Getting rid of powdered latex gloves and providing synthetic alternatives may be sufficient to allow allergic employees to continue working, Huber says. "There is the occasional patient who is so acutely sensitive or their airways are so reactive that they cannot go back to work. That is a very, very tiny minority. Most people are fine if their co-worker is wearing a latex glove as long as that co-worker doesn’t touch them."

Powder can produce reactions even in employees who aren’t allergic to latex, Huber notes. "Powder is responsible for a significant amount of asthma and airway problems," she says. "I make a distinction between powder vs. powder with latex in it. Powder is an irritant independent of the presence of latex."

• Seek latex-free products.

A "latex-safe" policy isn’t reserved just for a crash cart for allergic employees or patients at Kaiser. It’s an overall philosophy, Huber says. She always is seeking tubing, syringes, and other items that don’t contain latex. "If an item is of equal quality and the cost is the same, we’re going to take the latex-free one," she says.

Occasionally, there’s a product with no latex-free alternative. If a multiuse vial of medication has a latex stopper, Huber suggests piercing the stopper just once for use with latex-allergic individuals. The more often the stopper is pierced, the higher the likelihood of contamination with latex, she notes. "For the vast majority of cases, it is safe to poke the stopper one time, withdraw the medication and change the needle before you inject it into the patient," she says.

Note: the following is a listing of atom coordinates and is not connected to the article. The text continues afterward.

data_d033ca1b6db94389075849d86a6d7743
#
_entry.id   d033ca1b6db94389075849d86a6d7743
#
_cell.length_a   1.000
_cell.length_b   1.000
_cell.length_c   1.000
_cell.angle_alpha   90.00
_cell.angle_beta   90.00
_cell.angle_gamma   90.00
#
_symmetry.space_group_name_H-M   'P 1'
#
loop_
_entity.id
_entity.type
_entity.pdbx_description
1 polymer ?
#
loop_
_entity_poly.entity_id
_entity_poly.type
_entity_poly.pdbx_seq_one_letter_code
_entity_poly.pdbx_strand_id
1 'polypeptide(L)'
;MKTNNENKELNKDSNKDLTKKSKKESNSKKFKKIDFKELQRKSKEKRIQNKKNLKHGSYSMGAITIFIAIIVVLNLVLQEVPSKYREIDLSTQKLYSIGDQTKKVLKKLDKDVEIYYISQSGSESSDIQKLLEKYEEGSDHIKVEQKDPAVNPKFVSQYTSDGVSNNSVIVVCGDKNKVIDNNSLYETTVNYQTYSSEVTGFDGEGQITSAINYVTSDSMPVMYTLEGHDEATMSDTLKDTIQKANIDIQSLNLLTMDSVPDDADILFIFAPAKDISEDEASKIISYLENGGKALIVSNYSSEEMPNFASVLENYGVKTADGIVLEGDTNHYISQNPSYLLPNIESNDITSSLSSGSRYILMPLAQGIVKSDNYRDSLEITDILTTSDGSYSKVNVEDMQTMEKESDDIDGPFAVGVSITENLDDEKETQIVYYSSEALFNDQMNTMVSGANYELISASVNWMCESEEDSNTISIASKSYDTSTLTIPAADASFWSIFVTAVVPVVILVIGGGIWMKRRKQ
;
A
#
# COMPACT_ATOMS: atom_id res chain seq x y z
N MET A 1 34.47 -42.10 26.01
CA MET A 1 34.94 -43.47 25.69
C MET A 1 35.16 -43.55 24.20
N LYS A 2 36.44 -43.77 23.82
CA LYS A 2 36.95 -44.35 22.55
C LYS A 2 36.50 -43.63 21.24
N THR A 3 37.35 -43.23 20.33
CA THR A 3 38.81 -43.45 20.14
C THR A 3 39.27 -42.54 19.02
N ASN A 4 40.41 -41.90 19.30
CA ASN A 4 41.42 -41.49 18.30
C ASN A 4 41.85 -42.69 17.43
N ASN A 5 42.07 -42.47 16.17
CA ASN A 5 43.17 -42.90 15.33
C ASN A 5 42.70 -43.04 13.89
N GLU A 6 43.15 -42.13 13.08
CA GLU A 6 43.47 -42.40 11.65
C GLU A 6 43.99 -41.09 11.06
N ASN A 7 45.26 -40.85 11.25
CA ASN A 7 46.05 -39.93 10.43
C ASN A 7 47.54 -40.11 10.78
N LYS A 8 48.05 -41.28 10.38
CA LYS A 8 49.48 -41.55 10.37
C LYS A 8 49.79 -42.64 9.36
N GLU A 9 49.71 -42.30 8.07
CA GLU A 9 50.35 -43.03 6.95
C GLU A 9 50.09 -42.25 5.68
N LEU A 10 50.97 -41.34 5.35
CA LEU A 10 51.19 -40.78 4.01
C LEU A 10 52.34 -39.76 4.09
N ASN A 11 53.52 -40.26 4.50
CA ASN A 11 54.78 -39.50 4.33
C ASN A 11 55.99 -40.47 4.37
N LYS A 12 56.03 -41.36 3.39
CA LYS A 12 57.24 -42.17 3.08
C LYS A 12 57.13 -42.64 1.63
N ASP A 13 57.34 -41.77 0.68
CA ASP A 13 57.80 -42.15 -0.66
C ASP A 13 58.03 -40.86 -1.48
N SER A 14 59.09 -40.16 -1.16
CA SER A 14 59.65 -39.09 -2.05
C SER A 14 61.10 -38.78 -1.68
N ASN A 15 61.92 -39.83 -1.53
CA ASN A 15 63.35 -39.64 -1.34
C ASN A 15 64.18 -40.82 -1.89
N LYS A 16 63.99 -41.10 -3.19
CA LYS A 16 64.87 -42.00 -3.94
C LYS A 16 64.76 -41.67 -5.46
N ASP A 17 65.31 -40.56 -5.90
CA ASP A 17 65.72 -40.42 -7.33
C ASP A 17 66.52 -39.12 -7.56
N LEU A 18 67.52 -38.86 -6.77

One study did find that latex stoppers can release enough allergenic proteins to produce skin reactions in latex-allergic individuals.1

• Refer suspect cases to a dermatologist or allergist.

In some cases, allergic reactions won’t be resolved by switching to latex-free gloves. Some synthetic products use the same accelerators used in latex gloves, Huber says. "In the patients I see who are latex-allergic, I always try to patch test them, especially if they’re having hand symptoms. I’ve had 6% to 9% of the [latex-allergic] people have a concomitant allergy to accelerators."

Huber has also seen cases of latex allergy that were difficult to diagnose, with initial blood tests registering negative while further tests came out positive. Yet early detection of symptoms is important, she says. "There’s always the possibility that a person’s symptoms can progress."

• Provide screening and education for staff.

Your screening program should include a questionnaire asking employees about risk factors, including multiple surgeries and allergies to foods such as chestnuts, bananas, and kiwis. New employees with risk factors should have further testing to determine if they are latex-sensitive or latex-allergic, and all employees should be aware of the symptoms of latex allergy.

Employees need to understand the protections required for their latex-allergic co-workers. "We’ve had a couple of instances where some people tried to bring powdered latex gloves back in. For whatever reason, they prefer the powder," Huber says.

Reference

1. Primeau MN, Adkinson NF Jr, Hamilton RG. Natural rubber pharmaceutical vial closures release latex allergens that produce skin reactions. J Allergy Clin Immunol 2001; 107:958-62.